Civitas Review

More on charter school legislation

By | Posted in Education |

SB -8 , the major charter school legislation introduced last week by Sen. Richard Stevens (R-Wake),  continues to take shape. This morning, the Education/Higher Education subcommittee met to discuss a boatload of amendments to the Proposed Committee Substitute Amendment (PCS) to SB-8, which unfortunately is still not available online.   Law makers were told to expect a vote next week on the legislation and amendments. 

Now is not the time to discuss all the proposed amendments.  In my view the most important provisions of the PCS include: removing the cap, eliminating restrictions on annual enrollment increases and the creation of a North Carolina Public Charter Schools Commission to authorize and administer charter schools. According to the bill, the commission will remain under the State Board of Education and will consist of eleven members.  Two members will be appointed by the governor, four members by the House and  four members by the Senate. The Superintendent of Public Instruction or their designee will also be a member. The commission will have the power to approve all applications for charter schools.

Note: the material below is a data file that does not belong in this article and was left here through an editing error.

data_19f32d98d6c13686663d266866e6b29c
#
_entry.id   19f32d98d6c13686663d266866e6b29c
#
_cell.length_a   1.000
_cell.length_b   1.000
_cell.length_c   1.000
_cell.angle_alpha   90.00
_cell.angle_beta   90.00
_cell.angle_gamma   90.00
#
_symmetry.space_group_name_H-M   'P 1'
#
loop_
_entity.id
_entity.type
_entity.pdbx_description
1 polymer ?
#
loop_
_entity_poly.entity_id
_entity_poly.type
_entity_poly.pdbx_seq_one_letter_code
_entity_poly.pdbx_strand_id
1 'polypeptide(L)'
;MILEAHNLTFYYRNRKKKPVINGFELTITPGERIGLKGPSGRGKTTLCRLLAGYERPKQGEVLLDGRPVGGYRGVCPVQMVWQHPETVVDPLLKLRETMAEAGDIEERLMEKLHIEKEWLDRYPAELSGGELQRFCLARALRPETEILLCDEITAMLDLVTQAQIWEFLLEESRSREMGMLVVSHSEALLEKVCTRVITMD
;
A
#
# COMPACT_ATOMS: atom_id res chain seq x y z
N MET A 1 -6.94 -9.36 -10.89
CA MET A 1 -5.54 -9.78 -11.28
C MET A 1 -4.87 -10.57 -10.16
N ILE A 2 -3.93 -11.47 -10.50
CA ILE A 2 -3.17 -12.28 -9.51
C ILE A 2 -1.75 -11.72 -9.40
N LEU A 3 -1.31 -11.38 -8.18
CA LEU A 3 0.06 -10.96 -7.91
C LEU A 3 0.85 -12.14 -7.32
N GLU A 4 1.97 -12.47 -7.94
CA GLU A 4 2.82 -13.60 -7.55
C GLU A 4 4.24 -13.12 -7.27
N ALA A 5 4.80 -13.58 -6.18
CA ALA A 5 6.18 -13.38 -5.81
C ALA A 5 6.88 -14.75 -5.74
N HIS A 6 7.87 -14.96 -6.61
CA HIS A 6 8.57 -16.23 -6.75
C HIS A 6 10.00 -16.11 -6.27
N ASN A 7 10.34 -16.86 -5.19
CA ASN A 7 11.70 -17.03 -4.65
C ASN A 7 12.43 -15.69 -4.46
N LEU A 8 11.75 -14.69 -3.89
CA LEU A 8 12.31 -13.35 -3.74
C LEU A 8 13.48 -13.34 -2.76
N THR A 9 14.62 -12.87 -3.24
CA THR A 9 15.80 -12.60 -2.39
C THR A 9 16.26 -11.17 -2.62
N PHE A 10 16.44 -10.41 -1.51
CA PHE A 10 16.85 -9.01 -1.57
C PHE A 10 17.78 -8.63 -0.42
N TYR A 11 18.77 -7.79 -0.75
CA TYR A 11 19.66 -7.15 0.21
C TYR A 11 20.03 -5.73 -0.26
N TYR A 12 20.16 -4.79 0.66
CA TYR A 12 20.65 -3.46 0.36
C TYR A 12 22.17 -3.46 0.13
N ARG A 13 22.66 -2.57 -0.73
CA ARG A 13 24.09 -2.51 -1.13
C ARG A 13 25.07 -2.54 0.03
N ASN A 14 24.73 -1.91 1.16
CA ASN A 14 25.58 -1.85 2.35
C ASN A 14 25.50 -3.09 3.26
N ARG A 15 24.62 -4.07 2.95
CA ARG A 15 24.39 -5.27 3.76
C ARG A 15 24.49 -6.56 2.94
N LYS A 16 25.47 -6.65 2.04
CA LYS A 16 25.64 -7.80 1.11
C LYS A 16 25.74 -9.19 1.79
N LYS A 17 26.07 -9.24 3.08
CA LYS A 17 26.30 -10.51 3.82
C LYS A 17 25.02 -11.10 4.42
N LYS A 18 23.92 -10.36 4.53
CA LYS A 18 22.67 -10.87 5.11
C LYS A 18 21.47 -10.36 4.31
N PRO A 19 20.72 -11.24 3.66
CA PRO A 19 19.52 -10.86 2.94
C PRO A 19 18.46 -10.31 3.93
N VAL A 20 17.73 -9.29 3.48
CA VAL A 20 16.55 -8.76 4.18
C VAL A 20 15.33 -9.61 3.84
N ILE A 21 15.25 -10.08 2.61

I understand there are charter school supporters on both sides of the Commission issue. Still, while I acknowledge the new commission has pluses  — and may be better than the current arrangement which places the State Board of Education in the position of authorizing charter schools  — somehow it doesn't seem right to create a bureaucracy to counter a bureaucracy, all in hopes of furthering less bureaucratic schools.

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